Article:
Yo-yo dieting is a term that describes someone who is constantly going on and off various diets. They lose some weight, return to normal eating and then go another diet and start the roller coaster all over again. This is just what the diet industry hopes for because one of the main stays of their success is the yo-yo dieter.
The truth is, diets and the entire diet industry is flawed, because diets don't work, they are a temporary solution, a band aid that rarely addresses the core issues. Ultimately, the goal should be to focus on a weight loss plan that encourages permanent lifestyle changes that will result in a fit and healthy body forever.
Terms like “I'm going on a diet” or “I can't wait to get off my diet to eat that cake” and others support the fact that diets are just temporary states for people who might lose some weight, but in the end will just go back to “regular” eating, regain the weight and then some and then look for an all new diet that “will work this time.”
ñ 68% of adult Americans are overweight or obese.
ñ Americans spend $60 billion on various weight loss programs each year.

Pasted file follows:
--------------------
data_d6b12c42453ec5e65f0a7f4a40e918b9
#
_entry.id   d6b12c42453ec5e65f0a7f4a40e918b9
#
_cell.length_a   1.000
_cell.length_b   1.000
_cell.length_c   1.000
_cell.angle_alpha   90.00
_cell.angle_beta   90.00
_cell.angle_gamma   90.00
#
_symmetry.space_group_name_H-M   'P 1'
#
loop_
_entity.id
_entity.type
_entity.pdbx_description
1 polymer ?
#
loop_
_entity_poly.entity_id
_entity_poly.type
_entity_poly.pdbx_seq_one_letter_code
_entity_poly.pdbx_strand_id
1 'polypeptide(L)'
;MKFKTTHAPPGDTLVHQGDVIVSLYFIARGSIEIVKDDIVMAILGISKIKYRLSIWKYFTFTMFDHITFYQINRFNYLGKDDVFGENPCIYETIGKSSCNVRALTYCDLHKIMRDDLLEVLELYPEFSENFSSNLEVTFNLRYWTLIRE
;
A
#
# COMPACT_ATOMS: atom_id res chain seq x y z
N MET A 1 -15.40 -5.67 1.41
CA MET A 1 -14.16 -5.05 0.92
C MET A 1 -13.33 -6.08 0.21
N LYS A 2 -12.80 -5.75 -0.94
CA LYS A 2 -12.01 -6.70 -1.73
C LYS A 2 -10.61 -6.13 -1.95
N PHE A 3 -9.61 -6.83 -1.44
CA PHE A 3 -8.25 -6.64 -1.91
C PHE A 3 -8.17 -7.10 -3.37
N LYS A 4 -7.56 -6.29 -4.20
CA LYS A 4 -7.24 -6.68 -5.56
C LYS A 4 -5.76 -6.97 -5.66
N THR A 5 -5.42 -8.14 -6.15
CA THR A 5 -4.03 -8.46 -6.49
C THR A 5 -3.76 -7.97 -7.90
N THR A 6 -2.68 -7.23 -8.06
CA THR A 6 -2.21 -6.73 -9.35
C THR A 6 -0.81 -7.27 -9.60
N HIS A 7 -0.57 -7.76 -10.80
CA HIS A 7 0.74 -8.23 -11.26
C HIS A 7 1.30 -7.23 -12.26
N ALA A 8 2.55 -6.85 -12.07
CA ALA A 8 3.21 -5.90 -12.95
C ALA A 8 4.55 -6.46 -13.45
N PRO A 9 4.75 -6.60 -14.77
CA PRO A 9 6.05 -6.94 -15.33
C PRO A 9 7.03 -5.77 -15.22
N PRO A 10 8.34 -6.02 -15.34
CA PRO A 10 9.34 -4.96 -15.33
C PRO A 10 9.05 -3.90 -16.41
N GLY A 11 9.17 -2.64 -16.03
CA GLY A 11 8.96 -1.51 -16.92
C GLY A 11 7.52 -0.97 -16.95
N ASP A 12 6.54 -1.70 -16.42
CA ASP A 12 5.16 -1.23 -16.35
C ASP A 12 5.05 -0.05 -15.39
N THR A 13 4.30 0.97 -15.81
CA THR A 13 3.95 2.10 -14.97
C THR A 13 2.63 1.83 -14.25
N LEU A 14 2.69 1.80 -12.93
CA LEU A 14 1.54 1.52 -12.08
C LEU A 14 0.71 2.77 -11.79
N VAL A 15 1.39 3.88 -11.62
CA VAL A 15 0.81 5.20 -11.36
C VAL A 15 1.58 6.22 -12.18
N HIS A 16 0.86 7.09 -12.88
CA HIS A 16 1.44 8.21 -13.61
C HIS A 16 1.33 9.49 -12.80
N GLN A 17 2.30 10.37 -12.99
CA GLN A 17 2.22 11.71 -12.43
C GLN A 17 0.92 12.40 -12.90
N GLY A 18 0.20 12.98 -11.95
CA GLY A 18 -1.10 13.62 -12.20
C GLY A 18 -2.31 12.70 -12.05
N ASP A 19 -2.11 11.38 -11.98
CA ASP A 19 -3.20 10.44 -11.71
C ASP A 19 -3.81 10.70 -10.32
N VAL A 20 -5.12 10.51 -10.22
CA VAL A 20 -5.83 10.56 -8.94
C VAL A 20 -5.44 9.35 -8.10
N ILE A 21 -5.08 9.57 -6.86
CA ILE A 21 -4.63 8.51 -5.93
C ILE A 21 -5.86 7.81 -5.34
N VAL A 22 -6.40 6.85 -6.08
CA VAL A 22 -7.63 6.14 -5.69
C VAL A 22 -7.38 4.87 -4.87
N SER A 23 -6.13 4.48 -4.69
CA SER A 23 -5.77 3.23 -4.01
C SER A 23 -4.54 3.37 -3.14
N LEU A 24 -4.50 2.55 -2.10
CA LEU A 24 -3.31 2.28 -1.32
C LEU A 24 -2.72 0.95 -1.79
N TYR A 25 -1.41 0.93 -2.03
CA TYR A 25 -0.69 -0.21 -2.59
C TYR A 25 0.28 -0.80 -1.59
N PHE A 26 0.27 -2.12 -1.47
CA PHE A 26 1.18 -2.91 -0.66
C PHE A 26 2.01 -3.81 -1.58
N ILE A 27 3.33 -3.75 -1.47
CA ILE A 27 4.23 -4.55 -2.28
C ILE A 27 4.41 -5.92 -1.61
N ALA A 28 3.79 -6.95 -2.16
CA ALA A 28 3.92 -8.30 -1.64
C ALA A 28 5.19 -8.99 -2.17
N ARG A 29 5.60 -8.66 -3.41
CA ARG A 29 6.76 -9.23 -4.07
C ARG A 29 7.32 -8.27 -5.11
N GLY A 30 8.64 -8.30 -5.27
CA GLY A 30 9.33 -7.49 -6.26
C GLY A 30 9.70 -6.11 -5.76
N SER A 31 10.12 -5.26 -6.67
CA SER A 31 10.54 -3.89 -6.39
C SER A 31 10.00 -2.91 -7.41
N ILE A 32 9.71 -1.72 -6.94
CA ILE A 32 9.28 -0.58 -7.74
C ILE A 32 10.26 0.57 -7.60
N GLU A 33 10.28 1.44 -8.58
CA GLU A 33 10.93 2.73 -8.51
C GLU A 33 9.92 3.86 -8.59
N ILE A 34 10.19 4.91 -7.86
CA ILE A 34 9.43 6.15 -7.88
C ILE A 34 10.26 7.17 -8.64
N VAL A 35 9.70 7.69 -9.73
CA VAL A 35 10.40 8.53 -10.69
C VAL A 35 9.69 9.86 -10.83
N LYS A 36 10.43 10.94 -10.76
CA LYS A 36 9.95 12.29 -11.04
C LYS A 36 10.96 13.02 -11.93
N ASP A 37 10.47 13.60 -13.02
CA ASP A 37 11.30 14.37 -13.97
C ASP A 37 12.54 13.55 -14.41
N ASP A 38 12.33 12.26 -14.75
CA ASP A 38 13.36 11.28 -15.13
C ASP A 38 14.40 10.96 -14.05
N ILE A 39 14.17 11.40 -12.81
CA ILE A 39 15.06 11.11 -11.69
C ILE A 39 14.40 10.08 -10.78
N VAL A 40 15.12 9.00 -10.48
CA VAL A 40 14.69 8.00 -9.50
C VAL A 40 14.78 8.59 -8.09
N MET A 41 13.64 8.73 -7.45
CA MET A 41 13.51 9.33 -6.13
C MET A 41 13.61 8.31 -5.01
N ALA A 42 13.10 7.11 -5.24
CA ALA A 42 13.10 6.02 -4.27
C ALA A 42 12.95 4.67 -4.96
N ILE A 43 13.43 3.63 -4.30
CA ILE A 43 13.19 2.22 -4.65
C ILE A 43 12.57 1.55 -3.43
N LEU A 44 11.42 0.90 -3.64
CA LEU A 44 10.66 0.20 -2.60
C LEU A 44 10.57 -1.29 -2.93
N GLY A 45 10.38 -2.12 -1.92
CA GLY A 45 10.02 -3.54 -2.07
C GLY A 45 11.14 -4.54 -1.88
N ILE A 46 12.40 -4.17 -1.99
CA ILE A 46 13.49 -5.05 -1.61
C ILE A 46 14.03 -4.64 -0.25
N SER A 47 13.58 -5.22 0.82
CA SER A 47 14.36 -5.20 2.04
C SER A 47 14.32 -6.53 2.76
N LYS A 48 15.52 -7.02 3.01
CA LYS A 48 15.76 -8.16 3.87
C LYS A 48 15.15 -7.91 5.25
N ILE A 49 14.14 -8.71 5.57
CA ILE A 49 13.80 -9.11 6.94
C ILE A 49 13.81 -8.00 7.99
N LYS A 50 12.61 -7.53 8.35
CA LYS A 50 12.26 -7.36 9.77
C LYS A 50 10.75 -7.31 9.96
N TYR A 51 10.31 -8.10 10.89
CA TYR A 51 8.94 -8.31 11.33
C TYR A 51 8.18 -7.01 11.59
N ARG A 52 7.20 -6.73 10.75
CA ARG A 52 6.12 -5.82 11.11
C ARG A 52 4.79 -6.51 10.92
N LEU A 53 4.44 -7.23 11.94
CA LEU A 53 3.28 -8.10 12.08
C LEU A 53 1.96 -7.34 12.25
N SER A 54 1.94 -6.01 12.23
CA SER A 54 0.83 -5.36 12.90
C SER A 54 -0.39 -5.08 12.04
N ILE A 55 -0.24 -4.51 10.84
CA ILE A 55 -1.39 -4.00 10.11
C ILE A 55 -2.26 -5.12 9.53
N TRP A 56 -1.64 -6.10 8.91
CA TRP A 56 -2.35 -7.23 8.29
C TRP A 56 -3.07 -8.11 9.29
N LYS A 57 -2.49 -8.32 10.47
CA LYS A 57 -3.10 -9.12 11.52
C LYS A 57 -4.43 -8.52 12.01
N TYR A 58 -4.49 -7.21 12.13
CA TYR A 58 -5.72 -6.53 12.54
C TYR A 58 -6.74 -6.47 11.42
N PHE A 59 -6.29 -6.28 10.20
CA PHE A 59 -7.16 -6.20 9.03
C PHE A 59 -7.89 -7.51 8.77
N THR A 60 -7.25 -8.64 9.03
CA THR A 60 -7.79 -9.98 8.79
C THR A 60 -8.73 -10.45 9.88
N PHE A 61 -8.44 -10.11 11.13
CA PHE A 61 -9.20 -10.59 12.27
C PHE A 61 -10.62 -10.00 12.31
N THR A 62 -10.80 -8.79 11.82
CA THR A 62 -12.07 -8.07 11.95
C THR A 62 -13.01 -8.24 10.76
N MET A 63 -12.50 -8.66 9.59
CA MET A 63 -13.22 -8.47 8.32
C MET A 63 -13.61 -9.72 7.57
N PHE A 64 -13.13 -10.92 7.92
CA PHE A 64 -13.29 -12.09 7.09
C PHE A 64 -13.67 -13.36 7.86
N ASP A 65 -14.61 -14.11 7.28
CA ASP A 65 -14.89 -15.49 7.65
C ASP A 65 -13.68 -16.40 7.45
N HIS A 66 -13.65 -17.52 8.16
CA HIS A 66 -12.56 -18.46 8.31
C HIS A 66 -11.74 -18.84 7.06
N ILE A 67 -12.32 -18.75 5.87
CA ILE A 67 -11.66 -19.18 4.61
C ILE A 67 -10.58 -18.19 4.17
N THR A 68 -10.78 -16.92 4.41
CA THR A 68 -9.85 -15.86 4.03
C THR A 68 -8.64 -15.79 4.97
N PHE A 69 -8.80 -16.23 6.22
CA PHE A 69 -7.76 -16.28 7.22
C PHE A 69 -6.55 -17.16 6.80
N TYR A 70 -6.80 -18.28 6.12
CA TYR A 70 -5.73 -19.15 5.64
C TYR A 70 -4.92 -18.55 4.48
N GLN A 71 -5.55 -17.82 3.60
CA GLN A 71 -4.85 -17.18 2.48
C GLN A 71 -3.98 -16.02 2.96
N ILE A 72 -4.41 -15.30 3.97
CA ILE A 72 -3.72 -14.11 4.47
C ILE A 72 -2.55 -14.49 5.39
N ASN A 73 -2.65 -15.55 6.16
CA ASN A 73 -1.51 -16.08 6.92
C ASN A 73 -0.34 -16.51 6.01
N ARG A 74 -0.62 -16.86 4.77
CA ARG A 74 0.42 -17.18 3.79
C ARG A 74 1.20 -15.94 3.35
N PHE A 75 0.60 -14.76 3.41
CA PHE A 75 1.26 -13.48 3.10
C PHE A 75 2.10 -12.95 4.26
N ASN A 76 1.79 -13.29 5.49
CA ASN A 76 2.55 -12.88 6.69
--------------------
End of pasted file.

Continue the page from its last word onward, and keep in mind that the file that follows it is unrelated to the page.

ñ $95 Billion is the annual revenue of the U.S. weight-loss industry, this includes, weight loss surgeries, diet books, diet programs and diet drugs.
ñ 108 million people are on diets every day.
ñ On average most people try 4 to 5 diets per year.
ñ The #1 New Year’s resolution for the past 4 years is to lose weight.
ñ 1 hour is spent on daily exercise by those who lost at least 30 pounds and were able to keep it off for more than 5 years.
ñ 220,000 people who were morbidly obese had bariatric surgery for weight loss in 2011.
ñ Celebrities make anywhere from 500,000 to $3 Million for endorsements of weight loss programs.
ñ Celebrities earn an average $33,000 for every pound lost in the program they endorse.
ñ 1/4 of all US men are on a diet.
ñ 1/3 of all US women are on a diet.
ñ About 90% of all dieters will regain the weight and even more than what they started with when their diet ends.
Side Note:The more one yo-yo diets the more the body goes into hyper defense mode and begins to store fat in the anticipation of starvation, so in the long run and over a lifetime people weigh more than when they started in the first place.
Side Note:People consume an average of 150 pounds of sugar per year. Sugar causes chaos in the body, it spikes blood sugar levels causing out of control cravings, it has no nutritional value and it causes a cocaine life effect in the brain that creates a tangible high that is addictive.
Sources: Center For Disease Control Diet Statistics; National Weight Control Registry; Jo Piazza, author of "Celebrity Inc.: How Famous People Make Money; American Society for Metabolic and Bariatric Surgery."